More Tiny Tales (Drabbles)

drabble  (Wiki) is a short work of fiction of precisely one hundred words in length. The purpose of the drabble is brevity, testing the author’s ability to express interesting and meaningful ideas in a confined space.

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Darkness

By G. Allen Willbanks from The Drabble:

“Why are you afraid of the dark? Darkness is the natural state of everything. It’s the light that’s unnatural. When God said, ‘Let there be light,’ he was imposing an artificial reality on a universe that had previously only know known total darkness and emptiness, and every force in nature is currently trying to drive us back to that original point of neutrality. Everything around us is temporary, and at some point in the future we will all return to that initial state of nothingness. It’s inevitable.”

“Maybe,” his wife admitted. “But, I still want you to replace the light-bulb.”

           
G. Allen Wilbanks is a member of the Horror Writers Association (HWA) and has published over 60 short stories in Deep Magic, Daily Science Fiction, The Talisman, and other venues. He has published two story collections, and the novel, When Darkness Comes.

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Tucked In (98)


By Will Gilmer from The Drabble:

“Irrational fear is a luxury,” Youssef thought as workers at the refugee orphanage checked under beds and rummaged through the closets of the other children. Each received a smile and a thumbs up signaling that their area was free of ghouls and goblins.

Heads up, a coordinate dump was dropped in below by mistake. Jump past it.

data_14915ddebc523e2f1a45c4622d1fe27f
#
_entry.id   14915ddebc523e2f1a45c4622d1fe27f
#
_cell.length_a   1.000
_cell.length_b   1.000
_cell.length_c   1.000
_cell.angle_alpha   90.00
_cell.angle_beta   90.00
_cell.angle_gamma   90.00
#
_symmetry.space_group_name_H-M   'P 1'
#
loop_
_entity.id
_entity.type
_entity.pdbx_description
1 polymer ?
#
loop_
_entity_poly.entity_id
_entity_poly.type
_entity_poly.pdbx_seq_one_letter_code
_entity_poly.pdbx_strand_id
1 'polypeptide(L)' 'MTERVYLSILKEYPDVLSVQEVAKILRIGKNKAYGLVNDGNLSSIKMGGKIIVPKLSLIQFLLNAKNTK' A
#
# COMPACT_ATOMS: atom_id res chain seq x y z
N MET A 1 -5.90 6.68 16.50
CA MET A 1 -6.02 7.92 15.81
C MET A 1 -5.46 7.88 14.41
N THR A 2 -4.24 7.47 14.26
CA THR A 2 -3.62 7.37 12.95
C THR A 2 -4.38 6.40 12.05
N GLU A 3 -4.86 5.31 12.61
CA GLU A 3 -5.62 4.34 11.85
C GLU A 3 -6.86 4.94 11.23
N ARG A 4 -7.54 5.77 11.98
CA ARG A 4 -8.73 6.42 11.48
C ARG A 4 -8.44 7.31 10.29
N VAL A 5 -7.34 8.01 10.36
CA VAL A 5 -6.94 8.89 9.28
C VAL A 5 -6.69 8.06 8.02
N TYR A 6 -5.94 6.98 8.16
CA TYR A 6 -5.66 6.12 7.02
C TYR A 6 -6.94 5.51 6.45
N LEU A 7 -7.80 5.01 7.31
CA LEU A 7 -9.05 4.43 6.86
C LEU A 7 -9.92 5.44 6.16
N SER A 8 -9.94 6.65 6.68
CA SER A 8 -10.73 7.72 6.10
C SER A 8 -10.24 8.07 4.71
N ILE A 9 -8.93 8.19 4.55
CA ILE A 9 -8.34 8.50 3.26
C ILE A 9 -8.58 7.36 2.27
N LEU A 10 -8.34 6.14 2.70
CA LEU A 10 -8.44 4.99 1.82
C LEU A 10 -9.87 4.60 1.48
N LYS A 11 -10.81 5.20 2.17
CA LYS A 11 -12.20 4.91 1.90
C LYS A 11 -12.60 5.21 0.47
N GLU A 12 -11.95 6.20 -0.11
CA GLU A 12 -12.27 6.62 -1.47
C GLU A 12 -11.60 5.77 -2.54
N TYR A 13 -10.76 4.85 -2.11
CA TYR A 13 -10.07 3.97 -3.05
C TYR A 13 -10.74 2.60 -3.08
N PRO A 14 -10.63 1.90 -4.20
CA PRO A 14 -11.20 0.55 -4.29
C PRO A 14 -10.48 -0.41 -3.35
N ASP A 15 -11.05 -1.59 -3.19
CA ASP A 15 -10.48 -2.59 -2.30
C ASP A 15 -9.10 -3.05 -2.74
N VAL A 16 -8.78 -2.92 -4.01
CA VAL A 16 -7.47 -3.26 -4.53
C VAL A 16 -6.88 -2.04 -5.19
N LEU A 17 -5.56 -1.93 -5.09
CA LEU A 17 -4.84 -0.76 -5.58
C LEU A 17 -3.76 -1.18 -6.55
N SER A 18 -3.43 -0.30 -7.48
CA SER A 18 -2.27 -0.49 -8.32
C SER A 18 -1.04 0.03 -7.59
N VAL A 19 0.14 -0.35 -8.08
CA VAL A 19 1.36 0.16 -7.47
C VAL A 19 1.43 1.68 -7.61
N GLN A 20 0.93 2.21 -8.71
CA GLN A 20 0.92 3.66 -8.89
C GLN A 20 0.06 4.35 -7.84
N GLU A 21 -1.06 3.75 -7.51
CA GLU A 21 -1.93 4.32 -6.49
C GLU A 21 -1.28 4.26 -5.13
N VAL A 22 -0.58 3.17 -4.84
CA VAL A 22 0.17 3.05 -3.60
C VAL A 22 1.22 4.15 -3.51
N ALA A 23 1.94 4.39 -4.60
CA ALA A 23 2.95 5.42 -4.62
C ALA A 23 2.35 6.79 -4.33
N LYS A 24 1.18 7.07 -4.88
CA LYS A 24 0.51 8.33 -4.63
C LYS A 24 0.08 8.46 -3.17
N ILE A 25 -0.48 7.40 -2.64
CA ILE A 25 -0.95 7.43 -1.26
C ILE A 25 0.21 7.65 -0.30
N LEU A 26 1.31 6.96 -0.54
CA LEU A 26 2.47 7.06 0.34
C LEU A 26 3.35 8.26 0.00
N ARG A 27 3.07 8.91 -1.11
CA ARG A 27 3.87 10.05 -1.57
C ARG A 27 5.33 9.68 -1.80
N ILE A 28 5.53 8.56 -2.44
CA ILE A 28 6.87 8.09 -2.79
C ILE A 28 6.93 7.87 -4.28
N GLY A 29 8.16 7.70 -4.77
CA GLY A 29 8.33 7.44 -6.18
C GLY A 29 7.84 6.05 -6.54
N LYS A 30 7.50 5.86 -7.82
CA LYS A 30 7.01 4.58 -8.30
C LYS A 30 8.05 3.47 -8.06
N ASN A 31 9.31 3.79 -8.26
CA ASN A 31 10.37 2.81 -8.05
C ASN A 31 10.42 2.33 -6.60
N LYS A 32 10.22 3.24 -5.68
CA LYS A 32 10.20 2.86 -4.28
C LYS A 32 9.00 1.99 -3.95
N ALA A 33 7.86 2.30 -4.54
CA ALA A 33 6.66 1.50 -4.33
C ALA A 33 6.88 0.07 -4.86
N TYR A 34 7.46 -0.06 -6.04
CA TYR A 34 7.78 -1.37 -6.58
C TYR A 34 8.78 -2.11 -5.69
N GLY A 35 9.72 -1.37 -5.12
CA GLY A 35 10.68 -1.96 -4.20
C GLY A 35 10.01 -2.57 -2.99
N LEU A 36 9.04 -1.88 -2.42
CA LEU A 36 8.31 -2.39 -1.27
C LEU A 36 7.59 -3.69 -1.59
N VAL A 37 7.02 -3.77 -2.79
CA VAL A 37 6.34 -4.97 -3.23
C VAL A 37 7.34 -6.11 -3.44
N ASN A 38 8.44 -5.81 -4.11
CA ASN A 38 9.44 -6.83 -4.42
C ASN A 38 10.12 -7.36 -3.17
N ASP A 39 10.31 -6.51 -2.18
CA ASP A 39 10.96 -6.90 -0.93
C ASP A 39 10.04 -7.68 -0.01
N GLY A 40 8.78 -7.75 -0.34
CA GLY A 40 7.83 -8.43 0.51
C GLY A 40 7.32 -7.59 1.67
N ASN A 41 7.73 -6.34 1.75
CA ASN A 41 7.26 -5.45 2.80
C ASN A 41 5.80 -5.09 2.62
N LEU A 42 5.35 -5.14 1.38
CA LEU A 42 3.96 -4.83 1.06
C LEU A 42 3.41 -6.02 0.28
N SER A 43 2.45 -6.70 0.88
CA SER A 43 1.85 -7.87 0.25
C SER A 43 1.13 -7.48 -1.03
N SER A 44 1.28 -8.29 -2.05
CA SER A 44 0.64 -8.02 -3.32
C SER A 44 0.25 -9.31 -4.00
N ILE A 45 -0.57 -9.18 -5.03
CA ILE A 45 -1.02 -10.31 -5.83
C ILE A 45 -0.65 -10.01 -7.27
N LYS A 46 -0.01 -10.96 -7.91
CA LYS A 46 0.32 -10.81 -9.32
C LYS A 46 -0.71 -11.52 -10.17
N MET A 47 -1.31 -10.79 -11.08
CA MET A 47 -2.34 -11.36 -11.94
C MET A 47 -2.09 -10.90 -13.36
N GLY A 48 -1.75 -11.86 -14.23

Back home Youssef’s nightmares never had time for make-believe. The realities of famine and war didn’t leave room for Bogeymen.

“Any monsters hiding under your bed Youssef?”

Youssef shook his head and pointed to the window. The confused worker craned her head to the stars, never guessing that when Youssef dreamed, he dreamed of drones.

         
William Gilmer is a writer and poet living in Michigan where Fall never lasts long enough.

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Going Home (70)

By Traci Mullins from The Drabble:

Dottie wheeled her small pink suitcase to the double doors and waited.

A smiling woman approached and asked where she was going.

“Home,” Dottie answered.

“I think you’re early for the bus,” the nice woman said. “I’ll show you where you can sit comfortably until it gets here.”

Dottie thanked her and followed her down the hallway, back to her room at Sunset Memory Care, as she did every morning.

“I once heard that a tiny story is like a work of art on a grain of rice. I’m enticed by the challenge to give readers a meaningful experience in a tiny package.” – the author.

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A Woman’s Will

By S. H. Cheatham from 101 Words:

“No!” She tossed her blonde hair and marched angrily away, the clop clopof heels on wood telegraphing her fury.

You’d think I’d asked her to torture puppies or renounce chocolate forever, when I had simply suggested—very kindly—that she change into something slightly less revealing for dinner with my boss and her husband. And perhaps remove a bit of the lipstick and eye shadow she must have applied with a spackling trowel.

“Honey,” I said, tapping tentatively. The response was a thunk as an unknown object (shoe? hairbrush?) struck the bedroom door.

Such is life when mothering a three-year-old!

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End

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